1996 Lynch-Moussas: A True Gentleman of Bordeaux
Last night, Cinnamon and I enjoyed a fantastic bottle of 1996 Lynch-Moussas with a very nice piece of New York steak and I was moved to share a little bit about this Pauillac. This property was originally owned by John Lynch, one of the “wild geese” or “oies sauvages” a group of Irishman who fled the English after the battle of Aughrim in 1691. Their descendants are still some of the most important figures in the Bordeaux business. At that time, both Lynch-Moussas and Lynch-Bages were one big property. It was divided in two in the before the 1855 classification, and like Lynch-Bages was classified as a 5th growth. In the early 20th century, Lynch-Moussas was purchased by the Castéja family, who own it to this day.
The vineyard is an important one at over 200 acres and is planted to 75% Cabernet Sauvignon and 25% Merlot with an average vine age of 35 years. The chateau is located a little bit west of Lynch-Bages and is neighbors with Grand-Puy-Ducasse. The vinification is done with 50% new French oak.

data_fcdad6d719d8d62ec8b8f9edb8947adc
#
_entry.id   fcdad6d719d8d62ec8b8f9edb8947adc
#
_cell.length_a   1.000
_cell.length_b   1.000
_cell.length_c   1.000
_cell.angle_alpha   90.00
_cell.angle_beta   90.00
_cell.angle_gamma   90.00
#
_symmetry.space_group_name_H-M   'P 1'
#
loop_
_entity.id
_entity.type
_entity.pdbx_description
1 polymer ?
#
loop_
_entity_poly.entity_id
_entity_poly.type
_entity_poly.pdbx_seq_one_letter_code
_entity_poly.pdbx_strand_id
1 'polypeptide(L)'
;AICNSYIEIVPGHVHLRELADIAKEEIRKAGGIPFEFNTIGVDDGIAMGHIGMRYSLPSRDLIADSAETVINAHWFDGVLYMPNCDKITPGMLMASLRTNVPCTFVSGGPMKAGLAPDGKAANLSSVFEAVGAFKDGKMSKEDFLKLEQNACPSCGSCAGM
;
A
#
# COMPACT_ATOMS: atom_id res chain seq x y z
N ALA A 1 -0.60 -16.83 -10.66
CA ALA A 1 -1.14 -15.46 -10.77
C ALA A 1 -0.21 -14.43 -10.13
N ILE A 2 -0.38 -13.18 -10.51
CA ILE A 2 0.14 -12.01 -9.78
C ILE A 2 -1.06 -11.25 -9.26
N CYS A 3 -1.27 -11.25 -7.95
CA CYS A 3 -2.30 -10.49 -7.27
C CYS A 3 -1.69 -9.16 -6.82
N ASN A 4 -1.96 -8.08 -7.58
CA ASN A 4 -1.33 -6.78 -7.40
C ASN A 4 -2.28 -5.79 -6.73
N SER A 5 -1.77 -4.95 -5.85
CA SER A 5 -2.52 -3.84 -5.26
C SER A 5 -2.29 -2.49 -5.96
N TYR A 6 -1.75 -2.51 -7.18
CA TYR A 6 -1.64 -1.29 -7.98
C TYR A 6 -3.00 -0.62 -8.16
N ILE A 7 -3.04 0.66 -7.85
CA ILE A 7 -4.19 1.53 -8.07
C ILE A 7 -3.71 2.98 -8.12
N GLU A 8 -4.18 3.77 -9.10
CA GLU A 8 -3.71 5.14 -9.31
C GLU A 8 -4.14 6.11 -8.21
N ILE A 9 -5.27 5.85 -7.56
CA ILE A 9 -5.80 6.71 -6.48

I found this wine to be fantastically elegant, well balanced and restrained. It was a true gentleman of a claret, and seems in its prime at 23 years old. This is not a heavy wine, but rather a lifted style of Cabernet and an excellent foil for the rich, marbled New York steak that my wife had prepared perfectly in a hot cast iron pan. It had plenty of gumption to pair with the meat, and I loved the long, detailed, nearly gravelly finish.
As is often the case with a wine I like this much, I found myself not wanting to let go of my glass, except for when I needed to pick up my fork! Cinnamon teases me for this funny habit, but she says she can always tell when I have fallen for a wine because of it. I have to say that this Lynch-Moussas is my style of claret and at just 12.5% alcohol, the kind I can really drink with my food. If you love old fashioned Bordeaux, this is one not to miss.